Sting’s legend as a musical artist is pretty safe, thanks to writing and performing decades of groundbreaking hit songs, first with The Police and then as a solo act.
Even at 68 — though he looks much younger — Sting’s name draws attention. It’s easy to see the allure of launching a national tour of his musical, The Last Ship, despite its failure to gain traction five years ago on Broadway, where it closed after three months, even after Sting joined the cast to help bolster ticket sales.
Sting’s name and rock star status likely will drive sales for limited engagements, such as the one at Downtown’s Ahmanson Theatre, where it runs through Feb. 16. But his mere presence in several scenes and few lead vocals isn’t enough to overcome the almost three-hour overbearing, yet underwhelming, production that shines only in its impressive scenic visuals.
The new book by director Lorne Campbell attempts too much with too little and is filled with simple clichéd dialogue and his lackadaisical direction seems to intentionally slow an already slogging show.
Some of Sting’s songs come from previous solo work, but in total there’s not enough variety in emotional tone or pace for more than a couple to be memorable. The story itself has potential, but its simplicity is beaten down by excessive repetition.
The men and women of 1986 Wallsend, England, have only known ship building, an industry passed down for generations. It’s not a life for young Gideon, who in the beginning leaves his girlfriend Meg (Jade Sophia Vertannes) behind. He returns about 16 years later (Oliver Savile as the adult version) to find out older Meg (Frances McNamee) was pregnant when he left and now has a teen daughter Ellen (Sophie Reid).
Gideon’s return coincides with news that the almost finished ship Utopia no longer has a buyer, so the yard will be closed and the ship broken into scrap metal, which will end the town’s only industry. Adding to the plot, shipyard foreman Jackie White (Sting) has advanced lung cancer.
Most of the first act songs, including “Island of Souls,” “Shipyard” and the title song, are lyrically basic refrains of the same concept: that they build ships and they have nothing else. They are delivered by the company with bravado and enthusiasm but not much emotional variance besides anger and defiance.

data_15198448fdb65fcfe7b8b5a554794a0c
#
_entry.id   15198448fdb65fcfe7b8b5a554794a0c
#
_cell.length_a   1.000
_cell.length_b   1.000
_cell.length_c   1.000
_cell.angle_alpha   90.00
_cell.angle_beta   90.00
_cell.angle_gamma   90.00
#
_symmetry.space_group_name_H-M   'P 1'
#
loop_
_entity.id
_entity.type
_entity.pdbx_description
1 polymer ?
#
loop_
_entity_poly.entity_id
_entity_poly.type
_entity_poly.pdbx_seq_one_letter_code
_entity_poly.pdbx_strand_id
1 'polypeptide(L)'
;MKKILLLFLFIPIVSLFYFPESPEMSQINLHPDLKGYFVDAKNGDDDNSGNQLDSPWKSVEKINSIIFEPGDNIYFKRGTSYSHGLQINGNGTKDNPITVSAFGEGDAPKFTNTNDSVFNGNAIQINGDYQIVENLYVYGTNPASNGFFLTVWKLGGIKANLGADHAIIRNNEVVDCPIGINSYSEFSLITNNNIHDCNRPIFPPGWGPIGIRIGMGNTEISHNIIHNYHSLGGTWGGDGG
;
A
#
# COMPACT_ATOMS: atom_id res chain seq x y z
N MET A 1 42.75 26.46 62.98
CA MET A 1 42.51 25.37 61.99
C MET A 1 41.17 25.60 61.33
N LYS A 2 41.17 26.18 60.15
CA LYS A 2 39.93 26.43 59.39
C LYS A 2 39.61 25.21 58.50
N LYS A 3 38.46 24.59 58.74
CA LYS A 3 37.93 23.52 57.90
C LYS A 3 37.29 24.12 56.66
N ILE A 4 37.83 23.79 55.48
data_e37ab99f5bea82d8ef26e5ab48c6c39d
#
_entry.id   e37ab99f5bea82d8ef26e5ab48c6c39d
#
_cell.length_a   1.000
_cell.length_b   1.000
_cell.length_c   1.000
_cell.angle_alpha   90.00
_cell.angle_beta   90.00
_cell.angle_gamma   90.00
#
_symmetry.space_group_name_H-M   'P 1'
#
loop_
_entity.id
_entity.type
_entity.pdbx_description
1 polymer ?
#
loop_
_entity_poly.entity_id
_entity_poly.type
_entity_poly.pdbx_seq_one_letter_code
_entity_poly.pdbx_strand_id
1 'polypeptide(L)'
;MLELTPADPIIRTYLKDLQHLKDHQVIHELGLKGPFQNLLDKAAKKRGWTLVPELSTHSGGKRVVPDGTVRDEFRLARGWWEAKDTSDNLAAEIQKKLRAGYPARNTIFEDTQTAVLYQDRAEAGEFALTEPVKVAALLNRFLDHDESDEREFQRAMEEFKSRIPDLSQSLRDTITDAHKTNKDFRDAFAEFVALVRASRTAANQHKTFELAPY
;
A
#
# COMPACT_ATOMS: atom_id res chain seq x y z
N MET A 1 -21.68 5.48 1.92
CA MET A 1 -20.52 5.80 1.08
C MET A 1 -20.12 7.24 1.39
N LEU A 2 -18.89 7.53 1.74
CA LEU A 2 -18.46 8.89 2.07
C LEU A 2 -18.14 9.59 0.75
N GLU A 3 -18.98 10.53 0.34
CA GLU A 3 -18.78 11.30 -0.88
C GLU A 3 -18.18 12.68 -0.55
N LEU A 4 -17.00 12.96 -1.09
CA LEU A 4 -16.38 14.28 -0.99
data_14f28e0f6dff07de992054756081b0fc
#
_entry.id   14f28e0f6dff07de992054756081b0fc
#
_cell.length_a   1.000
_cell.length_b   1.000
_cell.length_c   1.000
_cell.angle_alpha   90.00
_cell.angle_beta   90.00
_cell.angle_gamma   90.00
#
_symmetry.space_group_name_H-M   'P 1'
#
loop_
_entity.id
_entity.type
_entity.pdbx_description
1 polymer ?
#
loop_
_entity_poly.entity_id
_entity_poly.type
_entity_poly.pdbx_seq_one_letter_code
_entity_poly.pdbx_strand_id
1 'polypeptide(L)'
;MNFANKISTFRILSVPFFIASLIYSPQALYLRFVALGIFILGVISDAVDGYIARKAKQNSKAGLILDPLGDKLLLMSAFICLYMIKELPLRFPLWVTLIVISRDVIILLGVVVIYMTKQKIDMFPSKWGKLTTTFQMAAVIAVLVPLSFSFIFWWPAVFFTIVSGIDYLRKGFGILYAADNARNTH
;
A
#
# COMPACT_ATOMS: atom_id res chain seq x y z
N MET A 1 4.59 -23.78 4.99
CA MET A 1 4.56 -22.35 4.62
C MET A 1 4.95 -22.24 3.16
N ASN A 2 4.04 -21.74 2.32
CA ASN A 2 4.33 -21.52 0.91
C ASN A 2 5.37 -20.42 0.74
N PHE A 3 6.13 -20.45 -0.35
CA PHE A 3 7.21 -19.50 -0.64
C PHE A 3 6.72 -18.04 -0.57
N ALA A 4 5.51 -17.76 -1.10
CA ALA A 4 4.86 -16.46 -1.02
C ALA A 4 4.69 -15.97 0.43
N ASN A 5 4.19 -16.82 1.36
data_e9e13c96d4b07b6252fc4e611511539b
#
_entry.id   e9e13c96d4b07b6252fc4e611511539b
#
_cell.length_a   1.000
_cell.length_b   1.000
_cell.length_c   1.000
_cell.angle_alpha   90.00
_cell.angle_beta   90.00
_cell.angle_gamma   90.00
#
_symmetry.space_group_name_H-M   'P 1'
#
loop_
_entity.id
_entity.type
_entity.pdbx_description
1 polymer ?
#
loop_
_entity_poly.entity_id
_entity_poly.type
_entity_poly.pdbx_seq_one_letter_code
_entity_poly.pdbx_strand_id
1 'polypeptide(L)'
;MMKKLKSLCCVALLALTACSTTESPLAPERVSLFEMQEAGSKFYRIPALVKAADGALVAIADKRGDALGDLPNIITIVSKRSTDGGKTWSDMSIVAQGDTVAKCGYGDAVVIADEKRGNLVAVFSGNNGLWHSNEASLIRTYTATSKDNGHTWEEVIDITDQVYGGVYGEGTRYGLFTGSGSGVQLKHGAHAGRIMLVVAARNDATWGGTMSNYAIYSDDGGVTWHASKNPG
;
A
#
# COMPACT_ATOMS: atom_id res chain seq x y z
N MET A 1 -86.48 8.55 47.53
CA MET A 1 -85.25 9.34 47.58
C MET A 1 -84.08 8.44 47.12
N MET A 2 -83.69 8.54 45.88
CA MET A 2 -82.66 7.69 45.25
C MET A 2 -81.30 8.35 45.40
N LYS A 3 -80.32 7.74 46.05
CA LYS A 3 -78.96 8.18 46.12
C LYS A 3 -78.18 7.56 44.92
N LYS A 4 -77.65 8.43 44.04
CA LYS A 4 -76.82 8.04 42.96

While there’s a bit of dance, Lucy Hind’s work as movement director mostly adds foot stomping to punctuate various choruses.
Campbell’s direction lacks proper pacing. The second act, which unwisely is longer than the first, begins with the women in the cast spending a few minutes interacting with the audience — adding nothing to the overall impact other than making it longer.
The game cast makes the most of the material, with occasional bright spots shining through. The first act’s “When the Pugilist Learned to Dance,” sung sweetly by Savile, does the best job of adding character depth, as Gideon explains to his daughter how he and Meg met. Likewise, “Women at the Gate” provides the lone dramatic moment during the final stand by the workers against management.
What doesn’t disappoint is the physical backdrop and images created by the company 59 Productions. From the moving clouds, projection of spraying saltwater and the ever-present looming image of the ship, the immersive atmosphere invites the viewer into the world of Wallsend.
The other presence, of course, is Sting. While his understated performance as the ailing foreman is on par with the rest of the cast, it’s unlikely anyone would recall it as special if the actor wasn’t an international icon.
If getting to see and hear Sting live, regardless of the material, sounds appealing, the Ahmanson provides a more intimate and comfortable setting than a stadium. The Last Ship, however, offers little more than the opportunity to see the legend in person.
The Last Ship runs through Feb. 16 at the Ahmanson Theatre, 135 N. Grand Ave. or centertheatregroup.org.